Consumers can switch on their boiler with a smartphone, yet switching energy suppliers is a complex three week process.
Historically, banks have tended to group source solutions to issues as they arise and regulation has followed, whereas the energy industry has been more regulator led.
Read more: How Blockchain technology will change the financial services industryThe same is true in energy.
Reducing long lead times for switching suppliers has been high on the agenda of consumer rights groups and government committees in recent years.
Ofgem, the UK energy regulator, has also been vocal about making switching simpler, clearer and fairer.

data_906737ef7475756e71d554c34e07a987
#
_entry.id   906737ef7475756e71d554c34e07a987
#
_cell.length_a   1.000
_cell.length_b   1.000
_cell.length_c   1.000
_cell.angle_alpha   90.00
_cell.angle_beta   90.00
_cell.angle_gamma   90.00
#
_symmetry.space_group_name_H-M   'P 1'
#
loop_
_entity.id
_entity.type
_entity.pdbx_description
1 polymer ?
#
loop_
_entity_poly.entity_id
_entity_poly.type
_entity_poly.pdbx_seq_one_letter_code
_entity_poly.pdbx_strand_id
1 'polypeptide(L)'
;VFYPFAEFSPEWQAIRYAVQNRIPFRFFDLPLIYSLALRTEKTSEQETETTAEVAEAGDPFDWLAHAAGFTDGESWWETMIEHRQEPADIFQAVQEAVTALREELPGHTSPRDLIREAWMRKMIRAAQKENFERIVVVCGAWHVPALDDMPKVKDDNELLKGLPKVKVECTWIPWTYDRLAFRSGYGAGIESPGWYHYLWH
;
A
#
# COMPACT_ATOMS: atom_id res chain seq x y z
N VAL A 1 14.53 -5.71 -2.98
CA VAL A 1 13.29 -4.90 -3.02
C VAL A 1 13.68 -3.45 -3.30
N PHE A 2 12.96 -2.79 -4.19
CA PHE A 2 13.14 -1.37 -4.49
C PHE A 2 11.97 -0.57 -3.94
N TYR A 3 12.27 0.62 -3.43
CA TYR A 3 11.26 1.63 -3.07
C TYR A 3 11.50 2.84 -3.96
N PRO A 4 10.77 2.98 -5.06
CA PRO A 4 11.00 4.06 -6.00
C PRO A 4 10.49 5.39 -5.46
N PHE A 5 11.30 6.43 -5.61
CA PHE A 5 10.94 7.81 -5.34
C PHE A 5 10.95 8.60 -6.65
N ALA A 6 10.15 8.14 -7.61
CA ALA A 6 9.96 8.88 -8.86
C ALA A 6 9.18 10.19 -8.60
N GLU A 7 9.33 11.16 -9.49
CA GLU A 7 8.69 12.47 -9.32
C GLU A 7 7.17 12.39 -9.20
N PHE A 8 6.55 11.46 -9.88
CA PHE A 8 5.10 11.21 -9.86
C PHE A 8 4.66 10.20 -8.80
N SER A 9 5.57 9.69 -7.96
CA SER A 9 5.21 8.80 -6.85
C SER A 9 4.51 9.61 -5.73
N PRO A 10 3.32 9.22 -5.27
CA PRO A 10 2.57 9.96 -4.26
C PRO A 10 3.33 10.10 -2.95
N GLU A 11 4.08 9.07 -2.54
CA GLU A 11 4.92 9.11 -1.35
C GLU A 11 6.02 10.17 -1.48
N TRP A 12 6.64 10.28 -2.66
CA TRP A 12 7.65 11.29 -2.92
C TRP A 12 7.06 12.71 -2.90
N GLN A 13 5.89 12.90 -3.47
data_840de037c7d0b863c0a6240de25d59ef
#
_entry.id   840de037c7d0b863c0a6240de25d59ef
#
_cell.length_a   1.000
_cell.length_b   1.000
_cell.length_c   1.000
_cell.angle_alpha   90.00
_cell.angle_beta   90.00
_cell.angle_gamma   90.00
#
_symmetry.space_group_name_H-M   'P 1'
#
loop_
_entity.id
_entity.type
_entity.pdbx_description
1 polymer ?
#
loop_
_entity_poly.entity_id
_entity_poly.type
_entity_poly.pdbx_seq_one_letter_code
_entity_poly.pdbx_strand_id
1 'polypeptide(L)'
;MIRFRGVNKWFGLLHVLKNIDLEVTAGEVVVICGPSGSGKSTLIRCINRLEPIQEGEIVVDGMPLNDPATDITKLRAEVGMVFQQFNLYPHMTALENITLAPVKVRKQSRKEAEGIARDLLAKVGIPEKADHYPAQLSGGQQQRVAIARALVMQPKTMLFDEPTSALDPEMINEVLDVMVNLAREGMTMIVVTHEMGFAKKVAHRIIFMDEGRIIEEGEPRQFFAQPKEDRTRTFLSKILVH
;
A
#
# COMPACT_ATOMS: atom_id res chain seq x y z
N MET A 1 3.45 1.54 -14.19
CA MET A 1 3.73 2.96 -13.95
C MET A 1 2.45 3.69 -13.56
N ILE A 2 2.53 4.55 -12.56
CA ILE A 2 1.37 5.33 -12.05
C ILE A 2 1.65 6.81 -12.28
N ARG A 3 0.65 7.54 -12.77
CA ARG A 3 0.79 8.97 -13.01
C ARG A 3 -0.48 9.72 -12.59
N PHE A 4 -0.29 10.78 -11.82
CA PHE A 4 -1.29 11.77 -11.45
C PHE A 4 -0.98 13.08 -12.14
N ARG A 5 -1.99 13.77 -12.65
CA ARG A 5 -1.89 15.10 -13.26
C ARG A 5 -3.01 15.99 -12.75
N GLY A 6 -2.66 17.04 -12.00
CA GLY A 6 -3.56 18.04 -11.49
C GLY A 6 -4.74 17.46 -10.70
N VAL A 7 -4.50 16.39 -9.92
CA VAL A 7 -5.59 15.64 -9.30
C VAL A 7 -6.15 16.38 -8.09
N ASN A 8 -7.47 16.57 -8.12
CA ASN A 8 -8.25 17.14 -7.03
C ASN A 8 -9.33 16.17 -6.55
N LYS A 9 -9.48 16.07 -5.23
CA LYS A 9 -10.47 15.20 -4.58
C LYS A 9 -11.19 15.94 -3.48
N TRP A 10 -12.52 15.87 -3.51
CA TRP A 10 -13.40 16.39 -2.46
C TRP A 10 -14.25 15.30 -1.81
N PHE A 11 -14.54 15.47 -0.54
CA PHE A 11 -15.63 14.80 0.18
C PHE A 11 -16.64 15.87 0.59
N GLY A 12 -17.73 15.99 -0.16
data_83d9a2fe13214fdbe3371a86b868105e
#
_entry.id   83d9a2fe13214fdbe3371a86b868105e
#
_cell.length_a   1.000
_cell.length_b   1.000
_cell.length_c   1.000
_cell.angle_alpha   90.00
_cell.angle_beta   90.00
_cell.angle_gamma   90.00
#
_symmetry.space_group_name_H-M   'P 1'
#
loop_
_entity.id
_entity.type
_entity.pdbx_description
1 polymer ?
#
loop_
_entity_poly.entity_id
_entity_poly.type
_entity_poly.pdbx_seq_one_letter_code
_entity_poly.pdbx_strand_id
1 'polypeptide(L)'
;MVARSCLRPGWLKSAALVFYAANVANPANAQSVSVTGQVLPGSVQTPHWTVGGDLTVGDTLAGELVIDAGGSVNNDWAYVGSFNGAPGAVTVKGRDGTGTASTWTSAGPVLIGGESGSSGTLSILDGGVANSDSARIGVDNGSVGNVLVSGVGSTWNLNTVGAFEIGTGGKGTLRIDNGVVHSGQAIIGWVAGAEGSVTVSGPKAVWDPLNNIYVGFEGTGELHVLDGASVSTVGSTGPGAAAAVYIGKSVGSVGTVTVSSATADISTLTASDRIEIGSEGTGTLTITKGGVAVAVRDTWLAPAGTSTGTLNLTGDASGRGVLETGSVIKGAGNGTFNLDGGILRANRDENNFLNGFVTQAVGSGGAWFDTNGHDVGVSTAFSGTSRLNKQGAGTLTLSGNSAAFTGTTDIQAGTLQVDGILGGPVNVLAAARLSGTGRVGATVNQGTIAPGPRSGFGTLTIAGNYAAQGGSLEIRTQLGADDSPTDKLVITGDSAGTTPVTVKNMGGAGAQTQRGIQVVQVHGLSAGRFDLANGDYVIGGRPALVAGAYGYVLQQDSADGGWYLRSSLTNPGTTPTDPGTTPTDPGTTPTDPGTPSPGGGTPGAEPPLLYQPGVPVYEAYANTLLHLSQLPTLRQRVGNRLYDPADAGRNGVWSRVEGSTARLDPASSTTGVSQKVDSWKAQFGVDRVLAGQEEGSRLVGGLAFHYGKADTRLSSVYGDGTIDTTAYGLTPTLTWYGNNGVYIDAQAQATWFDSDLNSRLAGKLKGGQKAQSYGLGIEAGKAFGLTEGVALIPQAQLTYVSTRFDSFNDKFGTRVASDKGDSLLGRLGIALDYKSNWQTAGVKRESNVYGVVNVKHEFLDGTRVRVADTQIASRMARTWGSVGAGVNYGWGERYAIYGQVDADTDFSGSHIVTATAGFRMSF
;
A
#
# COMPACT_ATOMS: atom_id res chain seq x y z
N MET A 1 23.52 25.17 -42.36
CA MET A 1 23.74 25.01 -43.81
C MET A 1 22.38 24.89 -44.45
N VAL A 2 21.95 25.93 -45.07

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The confluence of politics and economics at the center of global energy markets indeed offers a cross section of how truly interconnected our world is.
It is debatable whether people around the globe still appreciate the impact oil has had on both oil-importer and exporter nations.
This asymmetric relationship started changing slowly as oil producers began asserting more control over ownership.
For much of the 20th century, developing countries with rich hydrocarbon deposits were content to defer to the “big seven” Western oil companies that dominated international oil markets.
For starters, member countries have rarely had an easy time agreeing on production levels, which is the primary means by which they keep energy markets stable.
collected by :Molly Tony